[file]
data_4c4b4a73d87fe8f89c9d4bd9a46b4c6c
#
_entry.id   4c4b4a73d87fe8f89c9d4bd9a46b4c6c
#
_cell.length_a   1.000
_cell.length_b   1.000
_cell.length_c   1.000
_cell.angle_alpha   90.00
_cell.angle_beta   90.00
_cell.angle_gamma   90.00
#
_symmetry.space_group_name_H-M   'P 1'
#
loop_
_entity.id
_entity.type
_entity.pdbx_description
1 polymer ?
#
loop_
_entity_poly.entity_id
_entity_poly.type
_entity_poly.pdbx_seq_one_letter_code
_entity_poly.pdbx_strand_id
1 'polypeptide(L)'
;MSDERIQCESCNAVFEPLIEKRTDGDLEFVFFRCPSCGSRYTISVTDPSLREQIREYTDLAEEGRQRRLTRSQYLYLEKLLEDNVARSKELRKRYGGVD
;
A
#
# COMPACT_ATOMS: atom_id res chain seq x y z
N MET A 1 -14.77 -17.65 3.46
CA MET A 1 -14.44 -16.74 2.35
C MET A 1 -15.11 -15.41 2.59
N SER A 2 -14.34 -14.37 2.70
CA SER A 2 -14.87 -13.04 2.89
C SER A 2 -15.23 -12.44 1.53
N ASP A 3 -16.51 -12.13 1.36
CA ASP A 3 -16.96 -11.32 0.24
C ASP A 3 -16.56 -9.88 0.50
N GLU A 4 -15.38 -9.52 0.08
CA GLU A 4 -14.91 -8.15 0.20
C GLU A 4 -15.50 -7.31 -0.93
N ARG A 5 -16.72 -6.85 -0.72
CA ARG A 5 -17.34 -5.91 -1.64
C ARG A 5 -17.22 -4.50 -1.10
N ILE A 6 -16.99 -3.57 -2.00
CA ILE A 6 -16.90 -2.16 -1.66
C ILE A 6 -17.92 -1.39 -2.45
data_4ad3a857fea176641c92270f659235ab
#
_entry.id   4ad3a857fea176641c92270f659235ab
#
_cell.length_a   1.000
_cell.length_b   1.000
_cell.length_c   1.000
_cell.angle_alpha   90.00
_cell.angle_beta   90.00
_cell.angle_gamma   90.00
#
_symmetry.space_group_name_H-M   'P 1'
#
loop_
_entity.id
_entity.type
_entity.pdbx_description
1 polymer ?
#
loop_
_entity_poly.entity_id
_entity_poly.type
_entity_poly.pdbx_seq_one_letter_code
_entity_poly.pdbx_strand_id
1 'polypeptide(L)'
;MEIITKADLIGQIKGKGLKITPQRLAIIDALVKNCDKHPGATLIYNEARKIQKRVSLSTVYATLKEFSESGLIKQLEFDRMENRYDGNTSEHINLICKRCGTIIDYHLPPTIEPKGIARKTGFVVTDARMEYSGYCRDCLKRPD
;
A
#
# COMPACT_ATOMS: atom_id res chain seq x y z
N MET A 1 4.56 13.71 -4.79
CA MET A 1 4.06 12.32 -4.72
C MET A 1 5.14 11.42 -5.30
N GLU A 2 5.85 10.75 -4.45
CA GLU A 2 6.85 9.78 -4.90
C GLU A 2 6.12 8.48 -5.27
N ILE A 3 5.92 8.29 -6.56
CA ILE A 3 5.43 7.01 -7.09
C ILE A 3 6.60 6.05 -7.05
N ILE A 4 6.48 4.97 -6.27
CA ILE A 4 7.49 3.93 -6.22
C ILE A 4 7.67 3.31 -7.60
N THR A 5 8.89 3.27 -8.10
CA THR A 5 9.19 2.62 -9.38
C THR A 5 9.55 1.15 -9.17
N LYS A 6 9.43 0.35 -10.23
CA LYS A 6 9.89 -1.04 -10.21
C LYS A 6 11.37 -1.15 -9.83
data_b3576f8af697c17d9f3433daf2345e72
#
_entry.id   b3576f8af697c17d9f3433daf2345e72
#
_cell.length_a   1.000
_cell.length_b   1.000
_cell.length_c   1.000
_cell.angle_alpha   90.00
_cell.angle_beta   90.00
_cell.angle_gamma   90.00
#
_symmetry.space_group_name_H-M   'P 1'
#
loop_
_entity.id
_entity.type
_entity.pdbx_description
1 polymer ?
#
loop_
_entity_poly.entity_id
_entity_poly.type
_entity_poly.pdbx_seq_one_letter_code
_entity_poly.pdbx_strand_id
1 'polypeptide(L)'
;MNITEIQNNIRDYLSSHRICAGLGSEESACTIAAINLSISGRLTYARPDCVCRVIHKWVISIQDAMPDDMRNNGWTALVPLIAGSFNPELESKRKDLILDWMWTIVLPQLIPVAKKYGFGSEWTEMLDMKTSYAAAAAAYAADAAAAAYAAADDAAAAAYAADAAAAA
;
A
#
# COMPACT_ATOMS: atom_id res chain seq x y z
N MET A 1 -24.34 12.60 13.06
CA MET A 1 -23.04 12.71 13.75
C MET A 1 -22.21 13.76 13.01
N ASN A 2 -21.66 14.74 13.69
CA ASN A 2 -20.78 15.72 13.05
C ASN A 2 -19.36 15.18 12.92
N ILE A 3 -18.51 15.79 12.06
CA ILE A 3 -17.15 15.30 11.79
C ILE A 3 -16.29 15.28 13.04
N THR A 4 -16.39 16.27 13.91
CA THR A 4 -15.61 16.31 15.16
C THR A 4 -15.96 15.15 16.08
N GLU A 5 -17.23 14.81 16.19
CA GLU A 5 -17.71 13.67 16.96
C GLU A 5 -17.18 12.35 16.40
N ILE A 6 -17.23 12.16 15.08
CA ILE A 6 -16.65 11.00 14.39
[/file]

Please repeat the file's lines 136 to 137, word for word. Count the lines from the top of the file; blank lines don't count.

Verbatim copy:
N THR A 4 -16.39 16.27 13.91
CA THR A 4 -15.61 16.31 15.16